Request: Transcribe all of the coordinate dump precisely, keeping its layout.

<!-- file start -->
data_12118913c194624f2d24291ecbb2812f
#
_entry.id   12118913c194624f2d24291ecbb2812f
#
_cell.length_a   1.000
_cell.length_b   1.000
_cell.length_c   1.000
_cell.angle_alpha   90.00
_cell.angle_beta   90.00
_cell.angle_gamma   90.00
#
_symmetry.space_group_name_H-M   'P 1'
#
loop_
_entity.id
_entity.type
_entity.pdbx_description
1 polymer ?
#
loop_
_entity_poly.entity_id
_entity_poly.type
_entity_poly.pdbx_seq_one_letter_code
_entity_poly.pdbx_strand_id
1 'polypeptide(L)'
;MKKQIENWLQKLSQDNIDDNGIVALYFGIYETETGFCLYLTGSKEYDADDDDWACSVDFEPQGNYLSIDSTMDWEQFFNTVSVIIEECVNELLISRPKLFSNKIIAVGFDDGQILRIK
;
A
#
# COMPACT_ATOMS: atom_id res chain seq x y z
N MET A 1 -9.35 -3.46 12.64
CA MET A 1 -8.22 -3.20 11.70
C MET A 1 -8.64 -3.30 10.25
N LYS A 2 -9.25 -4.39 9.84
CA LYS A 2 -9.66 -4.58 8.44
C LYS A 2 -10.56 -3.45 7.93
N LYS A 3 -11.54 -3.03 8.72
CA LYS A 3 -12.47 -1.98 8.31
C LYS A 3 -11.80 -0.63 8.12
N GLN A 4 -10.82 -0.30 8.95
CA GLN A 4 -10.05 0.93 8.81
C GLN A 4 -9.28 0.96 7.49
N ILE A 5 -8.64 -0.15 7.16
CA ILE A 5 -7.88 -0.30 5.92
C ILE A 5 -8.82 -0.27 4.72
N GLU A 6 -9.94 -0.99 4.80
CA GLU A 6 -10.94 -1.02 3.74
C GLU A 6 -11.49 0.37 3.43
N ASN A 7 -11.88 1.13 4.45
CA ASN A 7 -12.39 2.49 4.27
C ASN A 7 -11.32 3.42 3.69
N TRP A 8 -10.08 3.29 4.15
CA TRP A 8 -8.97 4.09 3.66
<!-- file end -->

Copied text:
data_12118913c194624f2d24291ecbb2812f
#
_entry.id   12118913c194624f2d24291ecbb2812f
#
_cell.length_a   1.000
_cell.length_b   1.000
_cell.length_c   1.000
_cell.angle_alpha   90.00
_cell.angle_beta   90.00
_cell.angle_gamma   90.00
#
_symmetry.space_group_name_H-M   'P 1'
#
loop_
_entity.id
_entity.type
_entity.pdbx_description
1 polymer ?
#
loop_
_entity_poly.entity_id
_entity_poly.type
_entity_poly.pdbx_seq_one_letter_code
_entity_poly.pdbx_strand_id
1 'polypeptide(L)'
;MKKQIENWLQKLSQDNIDDNGIVALYFGIYETETGFCLYLTGSKEYDADDDDWACSVDFEPQGNYLSIDSTMDWEQFFNTVSVIIEECVNELLISRPKLFSNKIIAVGFDDGQILRIK
;
A
#
# COMPACT_ATOMS: atom_id res chain seq x y z
N MET A 1 -9.35 -3.46 12.64
CA MET A 1 -8.22 -3.20 11.70
C MET A 1 -8.64 -3.30 10.25
N LYS A 2 -9.25 -4.39 9.84
CA LYS A 2 -9.66 -4.58 8.44
C LYS A 2 -10.56 -3.45 7.93
N LYS A 3 -11.54 -3.03 8.72
CA LYS A 3 -12.47 -1.98 8.31
C LYS A 3 -11.80 -0.63 8.12
N GLN A 4 -10.82 -0.30 8.95
CA GLN A 4 -10.05 0.93 8.81
C GLN A 4 -9.28 0.96 7.49
N ILE A 5 -8.64 -0.15 7.16
CA ILE A 5 -7.88 -0.30 5.92
C ILE A 5 -8.82 -0.27 4.72
N GLU A 6 -9.94 -0.99 4.80
CA GLU A 6 -10.94 -1.02 3.74
C GLU A 6 -11.49 0.37 3.43
N ASN A 7 -11.88 1.13 4.45
CA ASN A 7 -12.39 2.49 4.27
C ASN A 7 -11.32 3.42 3.69
N TRP A 8 -10.08 3.29 4.15
CA TRP A 8 -8.97 4.09 3.66